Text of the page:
How to stay safe online
As a business owner, you can't keep your computers off-line. You need them to get access to email, various SaaS services, data backups, online CRMs, and much more. But did you know that cyber criminals have created almost 200 million different pieces of malware in 2017? You won't have to trust me on that; you can discover this stat (and many more) in a recent AV Test security report.
It is not a surprise that it's harder than ever to stay safe online. Here are a few tips that should help you avoid any troubles, though.
Begin by making it a company policy to use complex passwords. Huffington Post has published a list with the top 25 most common passwords, and "123456" sits proudly at the top of the list. So, be sure to protect all your computers using passwords that are created by mixing letters, numbers and symbols such as "*" and "&". It's going to be harder to remember them, I know, but fortunately you can use a service such as RoboForm, which has managed to keep all its users' data intact since its launch.
IT specialists used to recommend passwords that have at least 12 characters; however, since computer farms, which can be rented for cheap, are much faster these days, my recommendation is to utilize passwords that have 15 characters or more. Avoid using words that can be found in a dictionary as parts of your passwords; hackers will often use dictionaries to try and guess your log-in combinations. Also, ensure that you use unique passwords for each computer, each online account, and so on.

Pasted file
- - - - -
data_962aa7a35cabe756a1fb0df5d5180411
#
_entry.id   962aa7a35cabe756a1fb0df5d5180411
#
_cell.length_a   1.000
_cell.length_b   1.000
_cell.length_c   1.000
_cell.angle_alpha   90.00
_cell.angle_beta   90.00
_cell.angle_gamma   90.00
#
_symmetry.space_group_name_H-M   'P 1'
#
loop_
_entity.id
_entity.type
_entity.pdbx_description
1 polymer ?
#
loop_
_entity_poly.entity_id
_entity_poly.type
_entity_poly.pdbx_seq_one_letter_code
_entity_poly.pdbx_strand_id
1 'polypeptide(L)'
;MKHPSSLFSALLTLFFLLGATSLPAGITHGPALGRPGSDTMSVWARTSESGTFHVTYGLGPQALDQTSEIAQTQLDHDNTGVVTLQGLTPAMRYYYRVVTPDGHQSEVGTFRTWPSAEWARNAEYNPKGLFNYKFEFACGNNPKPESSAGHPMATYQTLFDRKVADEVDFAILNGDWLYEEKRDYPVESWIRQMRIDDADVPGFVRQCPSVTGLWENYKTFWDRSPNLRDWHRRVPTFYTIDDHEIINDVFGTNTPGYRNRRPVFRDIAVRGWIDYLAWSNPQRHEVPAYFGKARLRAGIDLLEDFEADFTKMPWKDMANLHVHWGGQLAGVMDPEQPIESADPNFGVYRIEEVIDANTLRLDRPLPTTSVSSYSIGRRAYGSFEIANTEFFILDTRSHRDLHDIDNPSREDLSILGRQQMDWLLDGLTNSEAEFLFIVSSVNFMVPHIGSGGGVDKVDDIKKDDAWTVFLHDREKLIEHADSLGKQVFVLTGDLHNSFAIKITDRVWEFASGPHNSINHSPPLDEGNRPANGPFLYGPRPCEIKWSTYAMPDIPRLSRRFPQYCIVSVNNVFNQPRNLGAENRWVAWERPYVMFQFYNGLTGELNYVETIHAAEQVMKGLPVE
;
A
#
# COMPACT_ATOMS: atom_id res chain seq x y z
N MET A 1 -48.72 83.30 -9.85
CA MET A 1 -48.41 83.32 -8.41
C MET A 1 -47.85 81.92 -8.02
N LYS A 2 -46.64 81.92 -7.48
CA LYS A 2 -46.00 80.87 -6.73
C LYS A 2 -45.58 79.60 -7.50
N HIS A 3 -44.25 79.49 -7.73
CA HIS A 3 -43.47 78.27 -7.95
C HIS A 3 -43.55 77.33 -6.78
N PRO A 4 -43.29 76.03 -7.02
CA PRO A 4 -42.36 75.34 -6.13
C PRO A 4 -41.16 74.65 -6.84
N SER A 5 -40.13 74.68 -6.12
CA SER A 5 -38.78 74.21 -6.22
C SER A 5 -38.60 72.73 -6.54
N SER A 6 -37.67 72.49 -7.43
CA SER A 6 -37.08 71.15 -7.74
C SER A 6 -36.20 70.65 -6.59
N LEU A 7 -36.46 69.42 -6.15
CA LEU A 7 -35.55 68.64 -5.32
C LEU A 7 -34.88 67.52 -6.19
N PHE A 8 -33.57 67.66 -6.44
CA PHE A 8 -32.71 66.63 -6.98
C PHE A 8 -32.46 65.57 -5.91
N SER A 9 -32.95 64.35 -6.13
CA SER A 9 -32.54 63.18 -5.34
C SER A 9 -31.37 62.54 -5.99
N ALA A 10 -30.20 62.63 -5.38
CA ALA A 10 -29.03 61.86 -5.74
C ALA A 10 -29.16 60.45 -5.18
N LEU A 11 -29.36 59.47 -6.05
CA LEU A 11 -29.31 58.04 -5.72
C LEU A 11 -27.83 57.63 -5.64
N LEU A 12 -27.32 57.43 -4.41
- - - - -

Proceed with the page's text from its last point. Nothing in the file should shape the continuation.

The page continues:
Always keep your computer up to date. Researchers discover new vulnerabilities almost every day, and software developers try to deploy software patches as quickly as possible, with the goal of protecting their users. So, be sure to apply any security patches as soon as they become available. Subscribe to the newsletter offered by one of the top computer security sites, such as The Hacker News; this way, you will be notified as soon as a new vulnerability is discovered.
Use two-factor authentication (2FA) whenever it is possible. This system adds another layer of security by requiring an SMS code in addition to the existing account password. Still, don't forget that a hacker could trick your phone company, claiming to be your phone's owner, and then asking them to send him a new SIM card. Fortunately, there are several other 2FA mechanisms which provide a higher degree of security.
Don't use public Wi-Fi. If you really need to do that, only connect to the company servers using a VPN service. Be wise and only access or transmit data you wouldn't mind being stolen. Never use a public wireless network to access your bank account, for example.
Most computer infections take place when people carelessly click the links which are included in the emails that arrive in their inboxes. So, ensure that the company employees don't fall for "free money" scams, fake online quizzes, and so on.
Many sites use the secure https protocol these days. If you access a http website (note the missing "s") your data could easily fall into wrong hands. Make it a habit to visit https sites, which will display a green padlock on the left side of your browser's URL bar.
Don't forget to back up your data regularly. By doing this, it will be really easy to restore the affected computer(s) to a clean state.
As you can see, it is not easy to stay safe online. However, by applying these tips, you should be able to protect your computers against cyber criminals.